There is a gentle way to do this. He didn’t yell or attempt to argue with me. He maintained his usual calm tone and clearly stated the issues he had with my behavior. He was willing to talk to me about why I believed PMS caused such a rash and extreme reaction, without maligning me or making me feel as if I was imagining my feelings. And he encouraged me to communicate better with him before I jump to wild conclusions.

My eyes got a little salty when he told me, “Don’t ever think that I am not on your side.”

There is no reason to play the role of a “yes” man with a person who claims hormones are the cause of her absurd behavior. Don’t encourage her to act out -– listen to her grievances, offer solutions, and say or do anything to bring her back to Earth.

But, above all, DON’T call her crazy.

Do not yell at us and try to top our “crazy” because when that PMS rage hits, many of us can take “crazy” to new heights or lows, depending on how you look at it.

Don’t Take It Personal

I am a normally sweet, affable person, so it’s noticeable when I become a bit distant. If a friend or family member asks me what’s going on, I am usually not too embarrassed to share that it’s PMS.

But addressing my PMS mood shifts with those I am not as familiar with is obviously more complicated.

If you are a colleague or any person who frequently interacts with me, but doesn’t know me, please do not assume that you did something to piss me off if I suddenly become reticent or look more dour than normal. If you pry for information about my change in attitude, it might annoy me even further.

I just want to be left alone. So a simple “I hope you’re ok” or “Feel better” is much appreciated.

I was working at a new job for about a month when sullen, PMS-y Janday first appeared. I was short with my responses to questions because I did not want to be drawn into conversations, as even the sound of the copier made me want to shove pencils into my ear drums.

My boss clearly thought she had done something wrong. One afternoon she asked how everything was going and it took every bit of the vestiges of positive energy in my body to respond with a quick, “Pretty good.” Maybe I was too stone-faced when I said this, because she told me my “pretty good” response worried her.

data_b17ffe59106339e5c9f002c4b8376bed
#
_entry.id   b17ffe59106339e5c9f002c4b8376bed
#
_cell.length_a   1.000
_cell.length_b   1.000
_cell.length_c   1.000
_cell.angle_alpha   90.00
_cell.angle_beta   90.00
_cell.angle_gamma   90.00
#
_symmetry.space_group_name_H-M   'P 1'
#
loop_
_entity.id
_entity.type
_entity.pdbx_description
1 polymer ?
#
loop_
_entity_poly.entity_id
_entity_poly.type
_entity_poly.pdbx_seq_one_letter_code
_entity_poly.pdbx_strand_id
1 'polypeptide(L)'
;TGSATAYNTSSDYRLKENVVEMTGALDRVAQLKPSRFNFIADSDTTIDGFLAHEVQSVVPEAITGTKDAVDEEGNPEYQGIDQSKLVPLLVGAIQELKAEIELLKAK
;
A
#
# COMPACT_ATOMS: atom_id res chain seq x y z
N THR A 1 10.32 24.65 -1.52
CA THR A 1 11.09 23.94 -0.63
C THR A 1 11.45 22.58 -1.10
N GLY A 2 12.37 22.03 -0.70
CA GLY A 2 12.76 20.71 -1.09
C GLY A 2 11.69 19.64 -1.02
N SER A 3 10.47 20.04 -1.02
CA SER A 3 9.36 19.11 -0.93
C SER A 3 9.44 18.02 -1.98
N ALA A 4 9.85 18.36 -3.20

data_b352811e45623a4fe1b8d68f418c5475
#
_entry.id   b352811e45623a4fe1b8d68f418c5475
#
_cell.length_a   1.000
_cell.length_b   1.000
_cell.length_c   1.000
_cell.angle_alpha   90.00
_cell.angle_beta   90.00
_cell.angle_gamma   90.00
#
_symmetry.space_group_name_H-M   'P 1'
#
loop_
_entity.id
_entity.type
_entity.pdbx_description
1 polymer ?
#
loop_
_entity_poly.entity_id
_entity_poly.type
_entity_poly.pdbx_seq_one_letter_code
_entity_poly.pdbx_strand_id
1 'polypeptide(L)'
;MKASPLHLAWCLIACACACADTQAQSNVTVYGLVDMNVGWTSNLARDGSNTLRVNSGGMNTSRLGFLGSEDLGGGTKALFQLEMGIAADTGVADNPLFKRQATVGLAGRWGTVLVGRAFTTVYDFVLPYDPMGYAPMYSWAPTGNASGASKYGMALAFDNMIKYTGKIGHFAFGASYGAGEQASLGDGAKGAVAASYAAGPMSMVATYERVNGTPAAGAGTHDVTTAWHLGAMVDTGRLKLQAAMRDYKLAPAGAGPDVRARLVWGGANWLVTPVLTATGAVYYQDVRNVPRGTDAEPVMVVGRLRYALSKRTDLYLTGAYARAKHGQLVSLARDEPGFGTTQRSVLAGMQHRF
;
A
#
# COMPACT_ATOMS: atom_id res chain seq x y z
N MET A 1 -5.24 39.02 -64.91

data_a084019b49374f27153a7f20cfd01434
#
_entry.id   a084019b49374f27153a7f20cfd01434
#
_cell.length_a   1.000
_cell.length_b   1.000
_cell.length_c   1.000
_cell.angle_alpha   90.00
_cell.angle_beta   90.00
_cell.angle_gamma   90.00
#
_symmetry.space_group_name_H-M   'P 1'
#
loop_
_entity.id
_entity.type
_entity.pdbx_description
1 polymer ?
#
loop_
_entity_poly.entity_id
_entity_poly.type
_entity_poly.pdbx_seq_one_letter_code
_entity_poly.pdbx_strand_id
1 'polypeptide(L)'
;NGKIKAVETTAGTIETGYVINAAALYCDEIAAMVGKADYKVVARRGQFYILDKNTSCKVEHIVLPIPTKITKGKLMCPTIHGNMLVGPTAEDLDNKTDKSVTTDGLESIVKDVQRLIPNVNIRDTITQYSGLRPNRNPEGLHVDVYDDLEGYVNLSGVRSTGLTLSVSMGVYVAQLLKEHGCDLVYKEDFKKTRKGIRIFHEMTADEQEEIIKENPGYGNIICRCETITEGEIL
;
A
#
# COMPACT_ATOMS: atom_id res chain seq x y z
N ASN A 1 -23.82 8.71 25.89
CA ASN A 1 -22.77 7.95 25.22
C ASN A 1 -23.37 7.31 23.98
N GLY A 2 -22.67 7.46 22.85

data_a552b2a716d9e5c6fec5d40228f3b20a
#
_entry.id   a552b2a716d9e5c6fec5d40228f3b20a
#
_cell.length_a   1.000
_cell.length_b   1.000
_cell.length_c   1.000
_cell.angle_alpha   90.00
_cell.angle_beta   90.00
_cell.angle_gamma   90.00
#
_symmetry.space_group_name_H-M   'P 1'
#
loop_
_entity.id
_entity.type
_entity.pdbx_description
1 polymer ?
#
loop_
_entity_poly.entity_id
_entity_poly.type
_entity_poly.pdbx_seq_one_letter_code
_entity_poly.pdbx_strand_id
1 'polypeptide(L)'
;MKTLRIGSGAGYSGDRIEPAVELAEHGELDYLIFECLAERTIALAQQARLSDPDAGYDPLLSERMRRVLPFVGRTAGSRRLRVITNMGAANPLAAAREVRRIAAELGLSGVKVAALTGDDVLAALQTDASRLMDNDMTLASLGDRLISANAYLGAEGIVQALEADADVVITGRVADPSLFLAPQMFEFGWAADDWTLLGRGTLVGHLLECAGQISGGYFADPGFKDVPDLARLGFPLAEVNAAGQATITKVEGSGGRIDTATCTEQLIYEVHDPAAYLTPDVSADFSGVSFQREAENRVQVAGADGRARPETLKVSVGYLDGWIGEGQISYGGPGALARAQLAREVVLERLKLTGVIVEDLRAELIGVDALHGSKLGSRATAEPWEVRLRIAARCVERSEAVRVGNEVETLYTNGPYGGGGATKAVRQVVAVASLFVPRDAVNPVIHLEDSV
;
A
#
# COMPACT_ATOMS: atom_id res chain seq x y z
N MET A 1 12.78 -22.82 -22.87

Then in our weekly supervisory meeting she asked point blank if I liked the job, if I was bored, [insert a trillion probing questions here]. As the bile levels rose with each passing minute, all I wanted to do was shout: “JUST ONE OF THOSE DAYS. THAT A GIRL GOES THROUGH. WHEN I’M ANGRY INSIIIIIIDE. DON’T WANT TO TAKE IT OUT ON YOU.”

Word to Monica.

Do Nice Shit

I will always remember and appreciate my eighth-grade science teacher for letting me leave class immediately when I experienced world-halting cramps for the first time. Later that day, my mom brought me home from the nurse’s office and tucked me into my bed with my feet up, a heat pack on my stomach, and tea in my hand. That’s love.

If a woman you know suffers from physical PMS pain, show your support by doing whatever you can to make her feel comfortable and help ease her pain. If she always complains about PMS-induced back pain and you see her lying on a couch with a look of distress, bring her a pillow for support before she asks.

If she is spared physical pain but gets frequent cravings, surprise her with some of her favorite junk food. If she has PMS-related body dysmorphia, compliment her before she asks you how she looks. She’ll probably tell you that you’re lying. Ignore her and continue to pile on the compliments.

It’s the little things.

I don’t claim to speak for all women, but for those of us who truly suffer when PMS hits, it is frightening to experience your hormones hijacking your soul, mind, and body. The last thing we need is added stress.

xo jane